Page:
As far as I see it it all boils down to that question:
Linus wants to make sure all applications works even though you can say they are buggy. Alan says that applications can't rely on on certain old behaviour and must be fixed.
I disagree with Linus: You must be allowed to change things once in a while. If the applications assumes some non-standeard behaviour it is broken. To determine what non-standeard behaviour is, look at how it behaves on OTHER kernels. What can Emacs assume when it runs on BSD, Solaris, etc.? If they also comply with the old behavior of TTY then the new behavior is wrong. But if Emacs already has code to handle the new behaviour because the other kernels already do that, then the new behaviour is ok (this is unlikely as Emacs would probably have no problem with the new tty code.)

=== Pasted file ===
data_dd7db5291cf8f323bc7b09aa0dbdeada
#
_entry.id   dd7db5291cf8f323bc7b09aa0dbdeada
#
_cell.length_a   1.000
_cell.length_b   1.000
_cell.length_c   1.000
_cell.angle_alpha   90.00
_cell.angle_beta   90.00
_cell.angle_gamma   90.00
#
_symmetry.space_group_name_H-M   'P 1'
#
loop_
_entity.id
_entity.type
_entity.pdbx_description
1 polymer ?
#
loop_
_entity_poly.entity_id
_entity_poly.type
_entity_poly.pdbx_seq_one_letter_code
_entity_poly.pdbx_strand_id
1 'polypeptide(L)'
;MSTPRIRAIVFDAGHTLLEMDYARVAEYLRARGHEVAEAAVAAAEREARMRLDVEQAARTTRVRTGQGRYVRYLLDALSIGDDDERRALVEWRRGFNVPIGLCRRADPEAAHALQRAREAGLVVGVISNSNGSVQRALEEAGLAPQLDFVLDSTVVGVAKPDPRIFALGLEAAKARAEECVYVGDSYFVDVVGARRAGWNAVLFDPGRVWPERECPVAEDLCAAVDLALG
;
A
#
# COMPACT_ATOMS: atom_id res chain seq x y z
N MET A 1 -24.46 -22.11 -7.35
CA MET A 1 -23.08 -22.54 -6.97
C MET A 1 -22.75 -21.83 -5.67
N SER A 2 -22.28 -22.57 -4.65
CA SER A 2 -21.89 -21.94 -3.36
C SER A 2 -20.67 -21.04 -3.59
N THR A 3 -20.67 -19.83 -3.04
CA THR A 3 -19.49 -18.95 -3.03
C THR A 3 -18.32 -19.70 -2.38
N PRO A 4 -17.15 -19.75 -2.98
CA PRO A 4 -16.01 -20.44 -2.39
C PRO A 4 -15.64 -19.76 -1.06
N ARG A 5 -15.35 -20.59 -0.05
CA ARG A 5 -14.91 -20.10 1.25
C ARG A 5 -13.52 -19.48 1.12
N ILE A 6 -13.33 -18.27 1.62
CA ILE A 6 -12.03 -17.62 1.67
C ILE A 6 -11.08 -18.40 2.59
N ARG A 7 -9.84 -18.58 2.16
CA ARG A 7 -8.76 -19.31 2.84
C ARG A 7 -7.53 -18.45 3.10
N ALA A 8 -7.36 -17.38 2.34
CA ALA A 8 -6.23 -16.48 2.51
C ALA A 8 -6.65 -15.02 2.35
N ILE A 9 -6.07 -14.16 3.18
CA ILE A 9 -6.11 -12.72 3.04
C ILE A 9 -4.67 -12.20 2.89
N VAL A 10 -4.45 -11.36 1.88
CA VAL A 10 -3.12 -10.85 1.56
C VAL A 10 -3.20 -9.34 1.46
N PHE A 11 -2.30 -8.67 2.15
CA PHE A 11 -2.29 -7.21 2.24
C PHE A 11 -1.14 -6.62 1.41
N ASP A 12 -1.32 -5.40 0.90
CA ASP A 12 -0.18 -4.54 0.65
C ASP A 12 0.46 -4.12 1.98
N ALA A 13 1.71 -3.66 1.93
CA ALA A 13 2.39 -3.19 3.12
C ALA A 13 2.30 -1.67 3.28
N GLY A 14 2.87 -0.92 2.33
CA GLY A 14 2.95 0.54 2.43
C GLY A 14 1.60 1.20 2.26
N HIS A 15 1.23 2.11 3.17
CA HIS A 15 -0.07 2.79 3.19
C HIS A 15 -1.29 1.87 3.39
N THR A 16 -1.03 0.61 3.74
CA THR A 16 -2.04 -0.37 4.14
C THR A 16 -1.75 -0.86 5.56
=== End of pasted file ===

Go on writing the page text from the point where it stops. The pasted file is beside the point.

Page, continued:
In short: If there is no written standeard look at the other OS'es. Applications should not expect special behaviour from the Linux kernel over other Unix kernels unless there is a really good reason to.